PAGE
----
“You have heard that it was said, ‘An eye for an eye and a tooth for a tooth.’ {39} “But I tell you not to resist an evil person. But whoever slaps you on your right cheek, turn the other to him also. {40} “If anyone wants to sue you and take away your tunic, let him have your cloak also. {41} “And whoever compels you to go one mile, go with him two. {42} “Give to him who asks you, and from him who wants to borrow from you do not turn away. {43} “You have heard that it was said, ‘You shall love your neighbor and hate your enemy.’ {44} “But I say to you, love your enemies, bless those who curse you, do good to those who hate you, and pray for those who spitefully use you and persecute you, {45} “that you may be sons of your Father in heaven; for He makes His sun rise on the evil and on the good, and sends rain on the just and on the unjust. {46} “For if you love those who love you, what reward have you? Do not even the tax collectors do the same? {47} “And if you greet your brethren only, what do you do more than others? Do not even the tax collectors do so? {48} “Therefore you shall be perfect, just as your Father in heaven is perfect.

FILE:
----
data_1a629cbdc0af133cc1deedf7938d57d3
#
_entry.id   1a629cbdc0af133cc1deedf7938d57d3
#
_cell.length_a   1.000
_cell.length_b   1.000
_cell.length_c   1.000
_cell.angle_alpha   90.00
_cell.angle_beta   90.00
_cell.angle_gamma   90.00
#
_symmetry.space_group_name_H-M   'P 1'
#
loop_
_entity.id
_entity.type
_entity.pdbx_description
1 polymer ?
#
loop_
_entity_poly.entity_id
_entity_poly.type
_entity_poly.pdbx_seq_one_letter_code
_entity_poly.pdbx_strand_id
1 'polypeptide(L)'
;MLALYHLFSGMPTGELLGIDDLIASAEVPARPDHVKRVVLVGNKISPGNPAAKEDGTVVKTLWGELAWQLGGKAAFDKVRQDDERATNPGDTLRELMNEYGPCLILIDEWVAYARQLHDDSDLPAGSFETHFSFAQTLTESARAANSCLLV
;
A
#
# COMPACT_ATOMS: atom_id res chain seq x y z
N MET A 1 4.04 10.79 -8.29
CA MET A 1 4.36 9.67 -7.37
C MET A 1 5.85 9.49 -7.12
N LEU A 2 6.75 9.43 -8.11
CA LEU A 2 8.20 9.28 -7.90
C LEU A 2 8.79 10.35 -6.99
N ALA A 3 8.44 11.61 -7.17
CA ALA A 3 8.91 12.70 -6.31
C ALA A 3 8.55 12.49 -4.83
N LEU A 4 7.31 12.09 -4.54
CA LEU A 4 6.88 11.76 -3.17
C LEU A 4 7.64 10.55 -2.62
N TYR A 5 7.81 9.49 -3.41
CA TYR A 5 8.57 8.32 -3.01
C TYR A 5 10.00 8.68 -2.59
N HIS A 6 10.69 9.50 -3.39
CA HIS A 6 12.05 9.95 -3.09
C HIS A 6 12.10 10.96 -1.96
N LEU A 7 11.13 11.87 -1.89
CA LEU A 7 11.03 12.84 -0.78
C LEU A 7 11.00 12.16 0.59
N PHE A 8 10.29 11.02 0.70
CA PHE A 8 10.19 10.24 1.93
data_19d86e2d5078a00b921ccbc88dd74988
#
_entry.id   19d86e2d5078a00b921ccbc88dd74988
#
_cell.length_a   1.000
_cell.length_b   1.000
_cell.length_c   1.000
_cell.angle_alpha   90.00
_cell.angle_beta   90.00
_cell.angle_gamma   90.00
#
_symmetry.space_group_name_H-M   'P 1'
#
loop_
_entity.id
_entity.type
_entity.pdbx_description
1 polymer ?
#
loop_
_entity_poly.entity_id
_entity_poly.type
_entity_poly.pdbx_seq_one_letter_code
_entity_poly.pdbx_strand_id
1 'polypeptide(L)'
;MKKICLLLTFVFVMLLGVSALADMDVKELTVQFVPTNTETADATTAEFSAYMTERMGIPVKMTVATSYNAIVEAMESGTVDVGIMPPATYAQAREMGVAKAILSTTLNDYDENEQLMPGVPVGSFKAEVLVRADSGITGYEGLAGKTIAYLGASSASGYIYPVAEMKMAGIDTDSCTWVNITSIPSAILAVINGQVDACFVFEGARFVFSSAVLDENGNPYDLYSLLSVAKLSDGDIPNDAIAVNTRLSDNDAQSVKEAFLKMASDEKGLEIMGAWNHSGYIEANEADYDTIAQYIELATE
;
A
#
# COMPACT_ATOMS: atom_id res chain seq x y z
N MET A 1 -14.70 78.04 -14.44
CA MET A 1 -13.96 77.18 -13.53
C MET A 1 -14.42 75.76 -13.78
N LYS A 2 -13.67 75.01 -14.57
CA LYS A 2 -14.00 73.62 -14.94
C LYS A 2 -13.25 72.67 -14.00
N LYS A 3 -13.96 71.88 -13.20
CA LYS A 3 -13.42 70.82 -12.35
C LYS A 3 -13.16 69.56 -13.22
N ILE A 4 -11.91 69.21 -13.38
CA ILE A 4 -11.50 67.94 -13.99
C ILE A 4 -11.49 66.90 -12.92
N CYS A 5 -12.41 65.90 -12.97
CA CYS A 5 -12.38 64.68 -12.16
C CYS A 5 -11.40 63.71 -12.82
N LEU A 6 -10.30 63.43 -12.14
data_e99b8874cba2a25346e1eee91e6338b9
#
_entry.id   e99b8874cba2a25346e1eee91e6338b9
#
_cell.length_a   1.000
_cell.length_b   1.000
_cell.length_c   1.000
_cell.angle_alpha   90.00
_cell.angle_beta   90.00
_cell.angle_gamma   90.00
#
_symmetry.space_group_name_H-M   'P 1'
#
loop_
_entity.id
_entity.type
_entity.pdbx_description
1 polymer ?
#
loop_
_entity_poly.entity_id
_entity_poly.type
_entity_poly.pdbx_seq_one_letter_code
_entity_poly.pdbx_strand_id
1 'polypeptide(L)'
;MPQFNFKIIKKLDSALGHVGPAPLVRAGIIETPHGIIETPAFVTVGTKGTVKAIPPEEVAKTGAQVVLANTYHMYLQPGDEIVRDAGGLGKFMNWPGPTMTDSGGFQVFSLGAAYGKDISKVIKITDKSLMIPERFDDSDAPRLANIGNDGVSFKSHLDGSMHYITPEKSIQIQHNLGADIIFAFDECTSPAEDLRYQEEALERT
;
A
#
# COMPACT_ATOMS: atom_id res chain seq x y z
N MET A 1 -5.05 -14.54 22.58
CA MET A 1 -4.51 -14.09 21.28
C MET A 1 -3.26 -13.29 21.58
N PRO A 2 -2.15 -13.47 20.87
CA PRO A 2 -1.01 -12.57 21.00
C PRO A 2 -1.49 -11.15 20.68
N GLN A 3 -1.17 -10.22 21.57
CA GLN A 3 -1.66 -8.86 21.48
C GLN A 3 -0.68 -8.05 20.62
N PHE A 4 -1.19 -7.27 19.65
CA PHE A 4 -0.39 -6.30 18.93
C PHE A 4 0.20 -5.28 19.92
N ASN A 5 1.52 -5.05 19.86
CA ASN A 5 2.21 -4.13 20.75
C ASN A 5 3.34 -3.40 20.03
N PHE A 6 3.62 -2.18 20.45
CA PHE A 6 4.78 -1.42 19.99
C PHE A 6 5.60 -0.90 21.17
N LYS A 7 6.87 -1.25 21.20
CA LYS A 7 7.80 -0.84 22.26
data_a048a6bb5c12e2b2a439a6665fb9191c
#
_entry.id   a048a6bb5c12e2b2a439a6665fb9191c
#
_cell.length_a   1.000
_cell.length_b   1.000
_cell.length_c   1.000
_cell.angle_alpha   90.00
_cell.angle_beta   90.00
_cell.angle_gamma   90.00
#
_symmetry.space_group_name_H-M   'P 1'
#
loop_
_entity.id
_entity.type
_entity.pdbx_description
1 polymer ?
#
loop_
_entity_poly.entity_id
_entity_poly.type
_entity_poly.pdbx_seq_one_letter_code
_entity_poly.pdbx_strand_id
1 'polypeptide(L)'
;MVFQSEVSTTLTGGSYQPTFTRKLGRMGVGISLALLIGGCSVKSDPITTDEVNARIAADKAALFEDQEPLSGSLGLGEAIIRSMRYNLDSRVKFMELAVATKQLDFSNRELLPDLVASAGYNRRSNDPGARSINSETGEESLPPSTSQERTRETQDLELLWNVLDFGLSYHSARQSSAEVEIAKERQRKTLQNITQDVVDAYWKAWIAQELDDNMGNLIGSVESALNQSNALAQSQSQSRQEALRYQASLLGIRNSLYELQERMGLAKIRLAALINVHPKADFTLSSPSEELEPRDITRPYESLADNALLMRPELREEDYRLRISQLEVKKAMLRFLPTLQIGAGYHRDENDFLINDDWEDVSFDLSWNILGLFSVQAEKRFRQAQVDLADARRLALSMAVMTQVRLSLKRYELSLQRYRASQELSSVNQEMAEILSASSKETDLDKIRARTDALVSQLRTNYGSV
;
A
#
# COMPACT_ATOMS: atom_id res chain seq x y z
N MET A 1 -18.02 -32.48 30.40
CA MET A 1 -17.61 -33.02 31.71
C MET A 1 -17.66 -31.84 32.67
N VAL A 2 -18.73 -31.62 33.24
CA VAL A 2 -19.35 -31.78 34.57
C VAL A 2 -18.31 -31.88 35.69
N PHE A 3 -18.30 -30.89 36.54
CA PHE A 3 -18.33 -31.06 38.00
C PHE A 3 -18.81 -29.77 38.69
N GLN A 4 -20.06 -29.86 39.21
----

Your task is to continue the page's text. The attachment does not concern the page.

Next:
Third Lesson: CL 130:1, 4

130. …Wisdom … has to do with both reason and life together. It is on the way to becoming wisdom when it is a matter of reason first and consequently of life; but it is wisdom when it has become a matter of life first and consequently of reason.

The most ancient people in this world did not acknowledge any other wisdom than wisdom of life.

[4] Since wisdom is, as we said above, a matter of life first and consequently of reason, the question arises, what wisdom of life is. In brief summary, it is this: to refrain from evils because they are harmful to the soul, harmful to the civil state, and harmful to the body, and to do good things because they are of benefit to the soul, to the civil state, and to the body.

This is the wisdom that is meant by the wisdom to which conjugial love attaches itself. For it attaches itself through wisdom’s shunning the evil of adultery as a pestilence injurious to the soul, to the civil state, and to the body. And because this wisdom springs from spiritual concerns which have to do with the church, it follows that conjugial love depends on the state of the church in a person, because it depends on the state of his wisdom. This also means, as we have frequently said before, that a person is in a state of truly conjugial love to the degree that he becomes spiritual. For a person becomes spiritual through the spiritual things of the church.